User: Password:
|
|
Subscribe / Log in / New account

Quote of the week

"Without the ability to play around, mess about with the code without consequences and privately on your own computer, you can’t be truly creative with it; and if you’re not being creative, it isn’t fun!"
Scott James Remnant
(Log in to post comments)

Quote of the week

Posted Jul 12, 2012 22:05 UTC (Thu) by daglwn (guest, #65432) [Link]

Mind-bogglingly wrong.

How did this ever make the quotes list?

Quote of the week

Posted Jul 12, 2012 22:56 UTC (Thu) by Tobu (subscriber, #24111) [Link]

Entertainingly wrong?

And while it's completely wrong for someone who has embraced Git a bit, knows that branch names are nonpermanent, repo names unimportant, and maybe knows how to do squash merges, rewrite commit metadata, restore killed lines, and reorder commits, a noob used to centralised vcs or who only uses Git through a dumbed-down (but streamlined) gui would have some reason to feel the stifling caution keybuk describes.

Quote of the week

Posted Jul 13, 2012 13:15 UTC (Fri) by nix (subscriber, #2304) [Link]

Scott didn't seem to say what was wrong with unit tests at all. They... find bugs? How awful. Personally I find writing unit tests a huge heap of fun: there's something about the bloody-minded how-can-I-break-it attitude it requires you to take to your own code that is particularly refreshing.

Quote of the week

Posted Jul 15, 2012 12:52 UTC (Sun) by man_ls (guest, #15091) [Link]

Personally I like to be the first one to exercise my own APIs; unit tests allow me to iterate much faster than waiting for external input.

If you do not have APIs then you are not writing client-side code which calls server-side code, or not writing components or classes, or scripts called by other scripts. In any of these cases I hope you are just writing toy code, where git and unit tests are not going to make much of a difference. In any other case you have APIs even if you do not call them so, and you should test them.

The original post makes lots of silly assumptions: you do not need to create a git repo right from the start, you can wait for a while before the first git init and before you start committing. Anyway nobody is going to look at your whole history to discover your mistakes anyway, unless you are Linus Torvalds and your first commit reads "starting toy project, having some fun" -- and in that case you will probably not care much.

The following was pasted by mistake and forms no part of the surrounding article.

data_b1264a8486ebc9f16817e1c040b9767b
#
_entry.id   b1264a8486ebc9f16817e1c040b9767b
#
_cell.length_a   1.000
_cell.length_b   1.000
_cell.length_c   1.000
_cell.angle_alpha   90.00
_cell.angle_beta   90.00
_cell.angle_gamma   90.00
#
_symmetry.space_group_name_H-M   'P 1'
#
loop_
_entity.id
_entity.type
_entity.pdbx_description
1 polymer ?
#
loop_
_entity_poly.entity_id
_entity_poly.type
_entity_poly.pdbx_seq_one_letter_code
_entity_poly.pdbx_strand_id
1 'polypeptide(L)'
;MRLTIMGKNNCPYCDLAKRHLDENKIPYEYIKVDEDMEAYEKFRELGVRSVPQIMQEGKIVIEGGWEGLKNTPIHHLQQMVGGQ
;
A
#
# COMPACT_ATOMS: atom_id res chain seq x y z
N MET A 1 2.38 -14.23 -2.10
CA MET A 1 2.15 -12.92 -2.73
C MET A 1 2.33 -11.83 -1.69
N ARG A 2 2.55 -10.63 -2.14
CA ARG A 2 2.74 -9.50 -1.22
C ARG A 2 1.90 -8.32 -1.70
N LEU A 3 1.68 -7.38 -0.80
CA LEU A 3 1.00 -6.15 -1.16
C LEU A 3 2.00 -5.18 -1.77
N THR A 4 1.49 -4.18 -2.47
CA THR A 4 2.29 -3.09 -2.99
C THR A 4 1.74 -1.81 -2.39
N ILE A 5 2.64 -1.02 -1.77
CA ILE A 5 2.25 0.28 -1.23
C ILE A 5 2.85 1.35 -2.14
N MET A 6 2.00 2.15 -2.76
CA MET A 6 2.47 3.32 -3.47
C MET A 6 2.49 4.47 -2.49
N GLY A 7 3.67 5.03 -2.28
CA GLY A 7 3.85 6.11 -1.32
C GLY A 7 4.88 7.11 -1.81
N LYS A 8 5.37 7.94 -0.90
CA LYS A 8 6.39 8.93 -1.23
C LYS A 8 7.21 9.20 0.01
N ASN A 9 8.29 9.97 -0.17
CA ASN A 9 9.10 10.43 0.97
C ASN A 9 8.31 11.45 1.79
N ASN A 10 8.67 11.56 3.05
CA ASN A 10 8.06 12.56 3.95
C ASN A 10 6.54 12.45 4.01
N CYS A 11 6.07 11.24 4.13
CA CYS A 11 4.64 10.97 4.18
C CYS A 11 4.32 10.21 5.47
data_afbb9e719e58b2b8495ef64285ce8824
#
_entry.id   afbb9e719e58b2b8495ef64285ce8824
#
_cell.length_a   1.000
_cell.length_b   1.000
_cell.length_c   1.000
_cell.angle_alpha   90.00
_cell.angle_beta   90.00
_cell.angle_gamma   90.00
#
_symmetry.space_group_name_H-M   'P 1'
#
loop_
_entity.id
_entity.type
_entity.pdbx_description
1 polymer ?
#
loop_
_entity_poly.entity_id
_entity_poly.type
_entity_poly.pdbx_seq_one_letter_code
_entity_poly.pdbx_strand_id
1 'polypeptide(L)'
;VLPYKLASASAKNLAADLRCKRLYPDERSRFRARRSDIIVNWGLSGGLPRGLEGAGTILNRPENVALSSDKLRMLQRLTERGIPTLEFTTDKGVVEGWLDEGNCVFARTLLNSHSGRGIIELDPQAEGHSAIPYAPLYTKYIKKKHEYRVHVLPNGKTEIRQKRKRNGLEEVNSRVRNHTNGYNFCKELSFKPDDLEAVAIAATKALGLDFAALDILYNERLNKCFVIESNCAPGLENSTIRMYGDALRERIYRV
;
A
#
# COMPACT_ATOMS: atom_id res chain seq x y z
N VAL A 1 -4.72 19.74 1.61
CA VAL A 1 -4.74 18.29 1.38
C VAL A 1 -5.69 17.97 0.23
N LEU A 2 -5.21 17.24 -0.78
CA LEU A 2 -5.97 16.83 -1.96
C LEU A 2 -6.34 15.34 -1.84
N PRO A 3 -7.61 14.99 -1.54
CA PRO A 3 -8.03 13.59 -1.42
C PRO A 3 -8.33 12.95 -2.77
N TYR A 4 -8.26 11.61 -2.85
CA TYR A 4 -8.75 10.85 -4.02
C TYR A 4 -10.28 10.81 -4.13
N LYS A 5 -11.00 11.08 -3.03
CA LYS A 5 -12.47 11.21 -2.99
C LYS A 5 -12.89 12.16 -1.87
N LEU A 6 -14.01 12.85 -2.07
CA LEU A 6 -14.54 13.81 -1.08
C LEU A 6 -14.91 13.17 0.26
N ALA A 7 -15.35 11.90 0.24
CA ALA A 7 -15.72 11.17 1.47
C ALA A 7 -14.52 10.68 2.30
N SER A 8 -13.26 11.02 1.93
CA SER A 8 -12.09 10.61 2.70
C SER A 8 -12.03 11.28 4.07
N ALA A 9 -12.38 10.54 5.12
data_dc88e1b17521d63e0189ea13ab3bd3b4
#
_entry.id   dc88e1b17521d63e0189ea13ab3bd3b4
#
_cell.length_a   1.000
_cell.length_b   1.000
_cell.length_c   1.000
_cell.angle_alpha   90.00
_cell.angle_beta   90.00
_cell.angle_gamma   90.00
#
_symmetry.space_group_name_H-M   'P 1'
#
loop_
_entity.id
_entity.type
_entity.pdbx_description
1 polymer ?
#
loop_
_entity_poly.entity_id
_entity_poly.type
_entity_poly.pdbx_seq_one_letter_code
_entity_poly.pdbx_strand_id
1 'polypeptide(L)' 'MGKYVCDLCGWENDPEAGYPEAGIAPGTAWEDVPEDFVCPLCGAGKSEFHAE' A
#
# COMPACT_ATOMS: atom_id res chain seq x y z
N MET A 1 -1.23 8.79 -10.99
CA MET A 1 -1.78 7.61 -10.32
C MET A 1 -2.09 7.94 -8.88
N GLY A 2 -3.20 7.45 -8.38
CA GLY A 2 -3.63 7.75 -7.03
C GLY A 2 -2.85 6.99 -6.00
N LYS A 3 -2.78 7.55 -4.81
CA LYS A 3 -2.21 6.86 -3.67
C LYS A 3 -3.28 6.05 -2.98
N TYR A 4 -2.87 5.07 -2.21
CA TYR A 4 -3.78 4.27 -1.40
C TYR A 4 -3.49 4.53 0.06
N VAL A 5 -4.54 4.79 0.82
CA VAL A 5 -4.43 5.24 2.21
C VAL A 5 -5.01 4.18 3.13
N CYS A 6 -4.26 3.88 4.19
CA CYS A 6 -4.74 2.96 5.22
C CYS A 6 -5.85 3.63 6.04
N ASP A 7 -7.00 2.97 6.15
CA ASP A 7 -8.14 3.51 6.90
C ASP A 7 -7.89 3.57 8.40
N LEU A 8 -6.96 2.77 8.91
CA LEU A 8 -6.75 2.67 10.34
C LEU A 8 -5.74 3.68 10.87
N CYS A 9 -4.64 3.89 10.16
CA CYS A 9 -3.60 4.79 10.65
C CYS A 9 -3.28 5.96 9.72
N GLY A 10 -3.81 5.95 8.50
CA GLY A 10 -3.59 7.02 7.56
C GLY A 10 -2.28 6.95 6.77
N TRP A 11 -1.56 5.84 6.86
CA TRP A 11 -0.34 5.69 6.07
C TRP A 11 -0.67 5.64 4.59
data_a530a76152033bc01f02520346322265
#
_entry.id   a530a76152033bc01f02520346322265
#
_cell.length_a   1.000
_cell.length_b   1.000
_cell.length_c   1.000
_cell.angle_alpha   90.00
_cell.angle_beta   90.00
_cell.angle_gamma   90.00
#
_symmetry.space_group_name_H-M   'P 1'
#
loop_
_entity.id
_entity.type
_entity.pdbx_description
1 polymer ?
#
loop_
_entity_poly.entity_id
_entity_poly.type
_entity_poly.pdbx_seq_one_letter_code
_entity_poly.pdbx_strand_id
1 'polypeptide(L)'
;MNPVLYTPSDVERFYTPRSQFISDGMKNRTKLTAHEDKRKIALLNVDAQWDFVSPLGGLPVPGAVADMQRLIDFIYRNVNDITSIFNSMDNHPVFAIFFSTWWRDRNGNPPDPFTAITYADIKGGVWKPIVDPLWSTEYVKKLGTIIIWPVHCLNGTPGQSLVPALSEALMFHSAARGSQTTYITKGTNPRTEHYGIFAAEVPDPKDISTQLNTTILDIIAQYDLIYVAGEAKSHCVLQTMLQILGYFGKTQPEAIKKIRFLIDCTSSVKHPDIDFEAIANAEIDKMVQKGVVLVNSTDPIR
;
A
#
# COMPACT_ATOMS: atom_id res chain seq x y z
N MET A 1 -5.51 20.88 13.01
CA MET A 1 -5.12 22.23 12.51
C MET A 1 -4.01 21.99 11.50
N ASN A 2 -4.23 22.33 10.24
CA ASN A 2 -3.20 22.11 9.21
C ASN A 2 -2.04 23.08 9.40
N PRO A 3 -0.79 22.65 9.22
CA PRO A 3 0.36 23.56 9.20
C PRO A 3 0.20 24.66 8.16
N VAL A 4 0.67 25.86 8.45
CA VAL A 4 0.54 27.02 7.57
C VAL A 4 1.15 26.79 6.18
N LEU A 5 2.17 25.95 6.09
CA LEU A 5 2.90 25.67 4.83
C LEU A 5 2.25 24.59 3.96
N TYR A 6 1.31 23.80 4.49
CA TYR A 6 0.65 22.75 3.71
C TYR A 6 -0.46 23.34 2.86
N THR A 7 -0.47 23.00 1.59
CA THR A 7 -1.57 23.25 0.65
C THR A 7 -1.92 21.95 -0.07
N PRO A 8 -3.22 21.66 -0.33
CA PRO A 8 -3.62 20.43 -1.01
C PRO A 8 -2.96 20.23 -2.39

However, the most glaring error of the whole post is right at the start:

It was pretty easy, you opened your favorite text editor with a clean, inviting blank page and a flashing cursor and started typing with no real thought about where was best to start.
What? Flashing cursor? Immediate fail!

Quote of the week

Posted Jul 15, 2012 13:16 UTC (Sun) by nix (subscriber, #2304) [Link]

Personally I like to be the first one to exercise my own APIs; unit tests allow me to iterate much faster than waiting for external input.
Quite. If you claim you got a nontrivial API right without implementing at least one and probably two or more users, you are either a highly-experienced genius or you are a liar. Probably the latter. API design is hard (and no, that doesn't mean the things should be patented, it means they should be shared more aggressively so that everyone can benefit).

Quote of the week

Posted Jul 14, 2012 9:31 UTC (Sat) by Rudd-O (guest, #61155) [Link]

Great troll post by Scott.


Copyright © 2012, Eklektix, Inc.
Comments and public postings are copyrighted by their creators.
Linux is a registered trademark of Linus Torvalds